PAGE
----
[Panel from Caleb Butler's exhibit “Support and Success of African American Men at a Predominantly White Institution."]
As we talked about being a black man in the classroom and around campus, several participants described occasional feelings of isolation; feeling pressure to maintain impossibly high standards; and also a lack of university support. –C.B.
“Almost like marginalized because it’s not like this school is right up your alley or like it doesn’t always feel like they cater to you as an individual, because like everything isn’t necessarily geared toward you, or like the teachers don’t look like you or the people next to you don’t look like you, and it seems like sometimes you’re almost in a fish bowl by yourself, sometimes. It is like that at certain junctures, but it definitely is like that. … You don’t wanna be the one black guy in class that’s always raising his hand because you don’t want to seem like that one person in the class, you don’t wanna be put on a island in class. You really want to be like, to feel like you’re in the middle of a melting pot in class.”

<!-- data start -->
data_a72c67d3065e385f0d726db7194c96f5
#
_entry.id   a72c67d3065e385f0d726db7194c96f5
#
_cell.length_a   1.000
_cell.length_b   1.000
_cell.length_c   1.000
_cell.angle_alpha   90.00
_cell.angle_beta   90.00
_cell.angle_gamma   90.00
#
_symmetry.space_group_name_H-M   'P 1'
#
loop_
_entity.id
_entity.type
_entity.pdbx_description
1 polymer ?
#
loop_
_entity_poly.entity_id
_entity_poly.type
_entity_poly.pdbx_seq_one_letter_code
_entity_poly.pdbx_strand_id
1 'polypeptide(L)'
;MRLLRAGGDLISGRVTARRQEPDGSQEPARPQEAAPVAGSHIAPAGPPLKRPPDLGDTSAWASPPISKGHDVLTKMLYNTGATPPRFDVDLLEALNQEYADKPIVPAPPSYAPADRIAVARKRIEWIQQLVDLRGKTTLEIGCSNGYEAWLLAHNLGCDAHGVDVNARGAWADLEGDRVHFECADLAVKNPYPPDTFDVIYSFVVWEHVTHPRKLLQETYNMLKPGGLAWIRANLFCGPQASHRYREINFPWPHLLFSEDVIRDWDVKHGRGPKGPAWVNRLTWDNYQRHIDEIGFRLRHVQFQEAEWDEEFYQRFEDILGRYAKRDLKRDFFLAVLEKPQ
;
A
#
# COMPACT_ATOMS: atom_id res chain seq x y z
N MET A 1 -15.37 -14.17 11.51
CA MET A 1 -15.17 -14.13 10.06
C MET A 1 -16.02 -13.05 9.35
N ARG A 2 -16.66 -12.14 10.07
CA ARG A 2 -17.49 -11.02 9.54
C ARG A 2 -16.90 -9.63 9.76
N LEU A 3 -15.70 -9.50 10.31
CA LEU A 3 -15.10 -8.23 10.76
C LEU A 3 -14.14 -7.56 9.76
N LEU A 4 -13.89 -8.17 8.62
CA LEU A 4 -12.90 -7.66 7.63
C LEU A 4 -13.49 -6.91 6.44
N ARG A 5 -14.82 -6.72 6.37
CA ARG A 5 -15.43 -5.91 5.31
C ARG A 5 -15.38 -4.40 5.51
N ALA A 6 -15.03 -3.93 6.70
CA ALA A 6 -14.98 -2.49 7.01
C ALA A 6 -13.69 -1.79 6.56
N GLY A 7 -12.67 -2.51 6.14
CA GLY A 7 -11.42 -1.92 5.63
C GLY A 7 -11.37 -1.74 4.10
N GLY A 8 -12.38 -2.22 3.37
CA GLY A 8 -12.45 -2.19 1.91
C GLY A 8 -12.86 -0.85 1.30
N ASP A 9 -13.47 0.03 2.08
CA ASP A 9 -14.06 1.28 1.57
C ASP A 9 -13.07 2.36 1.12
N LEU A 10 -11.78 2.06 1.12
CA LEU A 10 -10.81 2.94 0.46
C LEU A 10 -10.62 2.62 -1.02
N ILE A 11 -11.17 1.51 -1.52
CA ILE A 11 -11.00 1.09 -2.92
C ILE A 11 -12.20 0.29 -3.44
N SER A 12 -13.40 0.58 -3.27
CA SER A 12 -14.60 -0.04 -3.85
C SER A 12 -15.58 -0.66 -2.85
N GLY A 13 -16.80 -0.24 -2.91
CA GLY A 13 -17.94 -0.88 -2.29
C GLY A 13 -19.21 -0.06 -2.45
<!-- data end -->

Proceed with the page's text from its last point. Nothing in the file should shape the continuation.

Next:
“I mean it’s kinda rude, but in some ways you know the school really likes diversity - they might not like you, per se, but they like diversity [laughs]. So it’s like ‘eh.’”
• Support and Success of African American Men at a Predominantly White Institution